The gaming accessibility movement has gained traction in recent years, led by organizations such as The AbleGamers Charity and SpecialEffect, which work to help disabled gamers enjoy their favorite pastime. A major step in this movement came in 2018 when Microsoft released the Xbox Adaptive Controller, which allows for the implementation of various control options and third-party input accessories for gamers who find it difficult to use traditionally designed controllers. It was a big step by Microsoft, shining a light on the efforts of these advocates and encouraging other console manufacturers to make their own initiatives into custom controllers built around accessibility.
We also note competition from independent creators who offer controllers adapted to different forms of disability through associations such as HandiGamers. A great initiative that will interest console manufacturers and make video games accessible to everyone in all media.
This year @Handigamers accompanied by its new supervisor, Jules, sends you its best wishes for 2023 #nintendoswitch and his smile!
Have fun and play all year long, that’s all we wish you.
To follow Jules’ adventures: https://t.co/OKOMm8nICS pic.twitter.com/uoCIlk58DW
— HANDIGAMERS.COM (@Handigamers) January 4, 2023
Sony enters the race for adaptive controllers
In the four years since the release of the Xbox Adaptive Controller, many have been waiting to see how Sony, Microsoft’s biggest competitor in the console market, will make further progress with accessible controllers. Gamers finally got their answer at Sony’s CES 2023 press conference, where Sony Interactive Entertainment president and CEO Jim Ryan revealed Project Leonardo for PS5, accessibility experts and The AbleGamers Charity, SpecialEffect, SpecialEffect, and Stack.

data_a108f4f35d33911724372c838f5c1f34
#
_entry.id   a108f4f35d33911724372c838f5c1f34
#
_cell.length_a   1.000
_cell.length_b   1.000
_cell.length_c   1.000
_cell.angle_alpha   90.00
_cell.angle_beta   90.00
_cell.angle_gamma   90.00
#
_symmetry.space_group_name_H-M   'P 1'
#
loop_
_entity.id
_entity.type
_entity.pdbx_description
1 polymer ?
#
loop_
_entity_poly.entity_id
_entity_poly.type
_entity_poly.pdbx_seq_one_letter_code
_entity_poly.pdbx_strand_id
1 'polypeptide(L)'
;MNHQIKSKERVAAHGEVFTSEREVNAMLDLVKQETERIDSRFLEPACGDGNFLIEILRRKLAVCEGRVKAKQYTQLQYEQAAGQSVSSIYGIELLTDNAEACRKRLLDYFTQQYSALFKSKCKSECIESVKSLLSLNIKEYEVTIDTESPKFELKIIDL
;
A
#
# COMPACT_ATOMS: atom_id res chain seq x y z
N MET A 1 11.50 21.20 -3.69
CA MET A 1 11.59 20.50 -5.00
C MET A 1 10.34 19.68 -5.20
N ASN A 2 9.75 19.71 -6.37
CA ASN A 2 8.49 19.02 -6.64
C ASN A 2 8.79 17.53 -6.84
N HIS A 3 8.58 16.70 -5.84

A PlayStation Blog post explains that “Project Leonardo” will include options for button mapping, multiple controller profiles, and compatibility with third-party accessories while still working “out of the box.” It can be used alone or with another Project Leonardo controller and a DualSense controller that “can be used together as a virtual controller.” Third-party accessories will be able to connect via the four 3.5mm AUX ports on the bottom of the device, similar in design to the ports on the Xbox Adaptive Controller. What’s particularly notable about Project Leonardo is its high configuration, as players can do things like adjust the distance of the analog stick from the rest of the God of War Ragnarok and The Last of Us Part 1 gamepad, which Sony is still determined to continue creating. its software and hardware are accessible to as many players as possible.
Project Leonardo represents the first major development in hardware accessibility developed by Sony or Nintendo since the Xbox Adaptive Controller. Although former Nintendo boss Reggie Fils-Aime claimed that there were once plans for Nintendo to develop its own version of the Xbox Adaptive Controller, this has yet to happen. With this announcement, Sony reaffirms the importance of accessibility in the gaming industry, and organizations and advocates are to be commended for their work in putting these issues on the map.